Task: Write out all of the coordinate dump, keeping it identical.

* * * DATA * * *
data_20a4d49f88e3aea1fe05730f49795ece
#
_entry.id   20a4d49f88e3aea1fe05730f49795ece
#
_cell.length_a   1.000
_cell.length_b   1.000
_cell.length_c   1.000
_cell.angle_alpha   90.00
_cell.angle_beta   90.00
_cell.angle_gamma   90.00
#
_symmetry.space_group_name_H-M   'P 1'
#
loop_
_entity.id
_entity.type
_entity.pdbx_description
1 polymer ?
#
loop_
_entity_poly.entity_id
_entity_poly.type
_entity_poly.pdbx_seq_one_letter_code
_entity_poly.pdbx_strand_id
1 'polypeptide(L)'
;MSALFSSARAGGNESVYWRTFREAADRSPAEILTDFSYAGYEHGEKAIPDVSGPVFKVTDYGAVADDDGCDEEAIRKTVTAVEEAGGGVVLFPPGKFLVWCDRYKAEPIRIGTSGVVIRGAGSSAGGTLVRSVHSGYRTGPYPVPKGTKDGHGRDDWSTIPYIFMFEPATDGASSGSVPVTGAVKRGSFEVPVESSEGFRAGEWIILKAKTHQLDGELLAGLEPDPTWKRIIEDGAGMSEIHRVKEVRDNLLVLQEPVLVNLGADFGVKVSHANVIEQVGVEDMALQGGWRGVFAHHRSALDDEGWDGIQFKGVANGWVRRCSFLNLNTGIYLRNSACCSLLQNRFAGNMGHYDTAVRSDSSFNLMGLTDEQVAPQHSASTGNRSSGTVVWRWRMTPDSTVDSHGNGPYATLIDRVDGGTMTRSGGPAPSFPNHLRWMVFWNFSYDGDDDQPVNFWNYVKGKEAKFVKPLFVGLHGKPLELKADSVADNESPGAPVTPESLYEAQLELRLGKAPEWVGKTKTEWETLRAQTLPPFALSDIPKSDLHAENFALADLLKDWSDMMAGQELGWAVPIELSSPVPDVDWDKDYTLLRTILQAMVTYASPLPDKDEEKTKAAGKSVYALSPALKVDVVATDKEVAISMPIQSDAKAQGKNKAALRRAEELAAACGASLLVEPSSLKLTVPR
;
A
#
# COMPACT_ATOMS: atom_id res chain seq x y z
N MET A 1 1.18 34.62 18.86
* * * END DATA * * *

data_20a4d49f88e3aea1fe05730f49795ece
#
_entry.id   20a4d49f88e3aea1fe05730f49795ece
#
_cell.length_a   1.000
_cell.length_b   1.000
_cell.length_c   1.000
_cell.angle_alpha   90.00
_cell.angle_beta   90.00
_cell.angle_gamma   90.00
#
_symmetry.space_group_name_H-M   'P 1'
#
loop_
_entity.id
_entity.type
_entity.pdbx_description
1 polymer ?
#
loop_
_entity_poly.entity_id
_entity_poly.type
_entity_poly.pdbx_seq_one_letter_code
_entity_poly.pdbx_strand_id
1 'polypeptide(L)'
;MSALFSSARAGGNESVYWRTFREAADRSPAEILTDFSYAGYEHGEKAIPDVSGPVFKVTDYGAVADDDGCDEEAIRKTVTAVEEAGGGVVLFPPGKFLVWCDRYKAEPIRIGTSGVVIRGAGSSAGGTLVRSVHSGYRTGPYPVPKGTKDGHGRDDWSTIPYIFMFEPATDGASSGSVPVTGAVKRGSFEVPVESSEGFRAGEWIILKAKTHQLDGELLAGLEPDPTWKRIIEDGAGMSEIHRVKEVRDNLLVLQEPVLVNLGADFGVKVSHANVIEQVGVEDMALQGGWRGVFAHHRSALDDEGWDGIQFKGVANGWVRRCSFLNLNTGIYLRNSACCSLLQNRFAGNMGHYDTAVRSDSSFNLMGLTDEQVAPQHSASTGNRSSGTVVWRWRMTPDSTVDSHGNGPYATLIDRVDGGTMTRSGGPAPSFPNHLRWMVFWNFSYDGDDDQPVNFWNYVKGKEAKFVKPLFVGLHGKPLELKADSVADNESPGAPVTPESLYEAQLELRLGKAPEWVGKTKTEWETLRAQTLPPFALSDIPKSDLHAENFALADLLKDWSDMMAGQELGWAVPIELSSPVPDVDWDKDYTLLRTILQAMVTYASPLPDKDEEKTKAAGKSVYALSPALKVDVVATDKEVAISMPIQSDAKAQGKNKAALRRAEELAAACGASLLVEPSSLKLTVPR
;
A
#
# COMPACT_ATOMS: atom_id res chain seq x y z
N MET A 1 1.18 34.62 18.86